News Release

Hyaluronic acid, a naturally occurring compound, awakens stem cells to repair damaged muscle

Study published in Science opens up new avenues for enhancing muscle regeneration

Peer-Reviewed Publication

The Ottawa Hospital

Muscle stem cell on a muscle fiber

image: When a muscle fiber is damaged, stem cells (in pink) start producing and coating themselves with hyaluronic acid (pale green outline). Once the coating gets thick enough, it causes the muscle stem cells to wake up. view more 

Credit: Dr. Kiran Nakka

A new study published in the journal Science reveals a unique form of cell communication that controls muscle repair. In damaged muscle, stem cells must work together with immune cells to complete the repair process, yet how these cells coordinate to ensure the efficient removal of dead tissue before making new muscle fibers has remained unknown. The scientists have now shown that a natural substance called hyaluronic acid, which is used in cosmetics and injections for osteoarthritis, is the key molecule that manages this fundamental interaction.

“When muscles get damaged, it is important for immune cells to quickly enter the tissue and remove the damage before stem cells begin repair,” said Dr. Jeffrey Dilworth, senior scientist at The Ottawa Hospital and professor at the University of Ottawa and senior author on the study. “Our study shows that muscle stem cells are primed to start repair right away, but the immune cells maintain the stem cells in a resting state while they finish the cleanup job. After about 40 hours, once the cleanup job is finished, an internal alarm goes off in the muscle stem cells that allows them to wake up and start repair.”

Dr. Dilworth and his team identified hyaluronic acid as the key ingredient in this internal alarm clock that tells muscle stem cells when to wake up. When muscle damage occurs, stem cells start producing and coating themselves with hyaluronic acid. Once the coating gets thick enough, it blocks the sleep signal from the immune cells and causes the muscle stem cells to wake up.

Using mouse and human tissues, Dr. Dilworth and his team also discovered how muscle stem cells control the production of hyaluronic acid using epigenetic marks on the Has2 gene.

“Interestingly, aging is associated with chronic inflammation, muscle weakness and a reduced ability of muscle stem cells to wake up and repair damage,” said lead author Dr. Kiran Nakka, a research associate with Dr. Dilworth who conducted this research as part of his postdoctoral studies. “If we could find a way to enhance hyaluronic acid production in the muscle stem cells of older people it might help with muscle repair.”

The authors note that the regenerative effect of hyaluronic acid seems to depend on it being produced by the muscle stem cells. The team is currently examining if drugs that modify the epigenetics of muscle stem cells could be used to increase their production of hyaluronic acid.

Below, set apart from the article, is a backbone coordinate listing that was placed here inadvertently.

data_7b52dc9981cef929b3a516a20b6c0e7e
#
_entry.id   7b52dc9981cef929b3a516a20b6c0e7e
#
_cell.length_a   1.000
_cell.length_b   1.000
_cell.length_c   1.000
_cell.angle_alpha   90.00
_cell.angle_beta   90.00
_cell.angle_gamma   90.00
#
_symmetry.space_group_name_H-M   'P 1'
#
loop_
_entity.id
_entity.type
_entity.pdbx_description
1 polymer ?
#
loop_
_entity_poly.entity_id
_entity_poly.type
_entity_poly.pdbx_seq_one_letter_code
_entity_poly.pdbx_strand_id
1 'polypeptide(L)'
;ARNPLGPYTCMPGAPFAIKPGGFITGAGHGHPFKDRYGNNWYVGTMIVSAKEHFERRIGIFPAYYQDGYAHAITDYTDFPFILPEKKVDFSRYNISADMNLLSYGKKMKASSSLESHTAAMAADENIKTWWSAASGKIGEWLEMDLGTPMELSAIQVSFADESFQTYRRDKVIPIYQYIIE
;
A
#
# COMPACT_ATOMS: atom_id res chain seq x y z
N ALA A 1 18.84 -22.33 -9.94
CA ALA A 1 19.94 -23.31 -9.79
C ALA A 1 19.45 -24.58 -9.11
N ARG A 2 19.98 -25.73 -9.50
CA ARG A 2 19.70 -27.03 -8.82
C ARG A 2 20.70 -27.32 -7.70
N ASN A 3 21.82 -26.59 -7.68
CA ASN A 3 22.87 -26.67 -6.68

About Dr. Dilworth: Dr. Jeffrey Dilworth is a senior scientist in the Regenerative Medicine Program at The Ottawa Hospital, which includes the Sprott Centre for Stem Cell Research and the Sinclair Centre for Regenerative Medicine. He is also a Professor in the Department of Cellular and Molecular Medicine at the University of Ottawa, with a cross-appointment to the Departments of Medicine and Surgery. Dr. Dilworth is also the Director of the Ottawa Centre for Epigenetics Research, a member of the Stem Cell Network, and recipient of The Ottawa Hospital’s Chrétien Researcher of the Year Award for 2021. Dr. Dilworth and the other authors of this paper declare that they have no competing interests.

Full reference: JMJD3 activated hyaluronan synthesis drives muscle regeneration in an inflammatory environment. Kiran Nakka, Sarah Hachmer, Zeinab Mokhtari, Radmila Kovac, Hina Bandukwala, Clara Bernard, Yuefeng Li, Guojia Xie, Chengyu Liu, Magid Fallahi, Lynn A. Megeney, Julien Gondin, Bénédicte Chazaud, Marjorie Brand, Xiaohui Zha, Kai Ge, F. Jeffrey Dilworth. Science. August 4, 2022.

Funding and support: This research was funded by the Canadian Institutes of Health Research and the National Institutes of Health. All research at The Ottawa Hospital is also enabled by generous donors to The Ottawa Hospital Foundation. Core resources used in this research include StemCore, Flow Cytometry and Cell Sorting, Cell Biology and Image Acquisition.

About The Ottawa Hospital: The Ottawa Hospital is one of Canada’s top learning and research hospitals, where excellent care is inspired by research and driven by compassion. As the third-largest employer in Ottawa, our support staff, researchers, nurses, physicians, and volunteers never stop seeking solutions to the most complex health-care challenges. Our multi-campus hospital, affiliated with the University of Ottawa, attracts some of the most influential scientific minds from around the world. Backed by generous support from the community, we are committed to providing the world-class, compassionate care we would want for our loved ones.

About the University of Ottawa: The University of Ottawa is home to over 50,000 students, faculty and staff, who live, work and study in both French and English. Our campus is a crossroads of cultures and ideas, where bold minds come together to inspire game-changing ideas. We are one of Canada’s top 10 research universities—our professors and researchers explore new approaches to today’s challenges. One of a handful of Canadian universities ranked among the top 200 in the world, we attract exceptional thinkers and welcome diverse perspectives from across the globe.

Media contact:
Amelia Buchanan
Senior Communication Specialist
Ottawa Hospital Research Institute

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